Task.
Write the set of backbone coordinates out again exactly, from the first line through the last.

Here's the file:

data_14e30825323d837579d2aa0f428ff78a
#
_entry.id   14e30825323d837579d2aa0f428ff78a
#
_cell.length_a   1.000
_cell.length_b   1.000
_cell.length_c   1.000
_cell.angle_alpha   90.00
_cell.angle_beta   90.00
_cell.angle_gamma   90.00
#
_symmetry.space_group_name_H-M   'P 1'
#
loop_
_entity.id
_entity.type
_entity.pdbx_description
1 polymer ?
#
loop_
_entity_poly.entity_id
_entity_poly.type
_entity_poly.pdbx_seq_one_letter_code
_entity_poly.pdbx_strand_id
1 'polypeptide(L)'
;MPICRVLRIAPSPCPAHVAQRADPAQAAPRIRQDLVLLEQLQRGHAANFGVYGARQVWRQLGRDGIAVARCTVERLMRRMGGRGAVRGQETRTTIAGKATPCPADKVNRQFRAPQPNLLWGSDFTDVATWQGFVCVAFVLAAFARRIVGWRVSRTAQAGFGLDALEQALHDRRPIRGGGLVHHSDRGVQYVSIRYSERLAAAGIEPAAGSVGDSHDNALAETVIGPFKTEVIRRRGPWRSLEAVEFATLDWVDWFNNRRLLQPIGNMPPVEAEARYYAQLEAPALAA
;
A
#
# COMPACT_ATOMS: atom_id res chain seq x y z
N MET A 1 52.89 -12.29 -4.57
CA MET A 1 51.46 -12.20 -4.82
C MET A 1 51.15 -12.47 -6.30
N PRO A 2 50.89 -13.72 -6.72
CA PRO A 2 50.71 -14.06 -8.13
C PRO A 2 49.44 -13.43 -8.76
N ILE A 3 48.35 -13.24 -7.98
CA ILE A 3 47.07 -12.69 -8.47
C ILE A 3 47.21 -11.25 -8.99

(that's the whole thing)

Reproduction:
data_14e30825323d837579d2aa0f428ff78a
#
_entry.id   14e30825323d837579d2aa0f428ff78a
#
_cell.length_a   1.000
_cell.length_b   1.000
_cell.length_c   1.000
_cell.angle_alpha   90.00
_cell.angle_beta   90.00
_cell.angle_gamma   90.00
#
_symmetry.space_group_name_H-M   'P 1'
#
loop_
_entity.id
_entity.type
_entity.pdbx_description
1 polymer ?
#
loop_
_entity_poly.entity_id
_entity_poly.type
_entity_poly.pdbx_seq_one_letter_code
_entity_poly.pdbx_strand_id
1 'polypeptide(L)'
;MPICRVLRIAPSPCPAHVAQRADPAQAAPRIRQDLVLLEQLQRGHAANFGVYGARQVWRQLGRDGIAVARCTVERLMRRMGGRGAVRGQETRTTIAGKATPCPADKVNRQFRAPQPNLLWGSDFTDVATWQGFVCVAFVLAAFARRIVGWRVSRTAQAGFGLDALEQALHDRRPIRGGGLVHHSDRGVQYVSIRYSERLAAAGIEPAAGSVGDSHDNALAETVIGPFKTEVIRRRGPWRSLEAVEFATLDWVDWFNNRRLLQPIGNMPPVEAEARYYAQLEAPALAA
;
A
#
# COMPACT_ATOMS: atom_id res chain seq x y z
N MET A 1 52.89 -12.29 -4.57
CA MET A 1 51.46 -12.20 -4.82
C MET A 1 51.15 -12.47 -6.30
N PRO A 2 50.89 -13.72 -6.72
CA PRO A 2 50.71 -14.06 -8.13
C PRO A 2 49.44 -13.43 -8.76
N ILE A 3 48.35 -13.24 -7.98
CA ILE A 3 47.07 -12.69 -8.47
C ILE A 3 47.21 -11.25 -8.99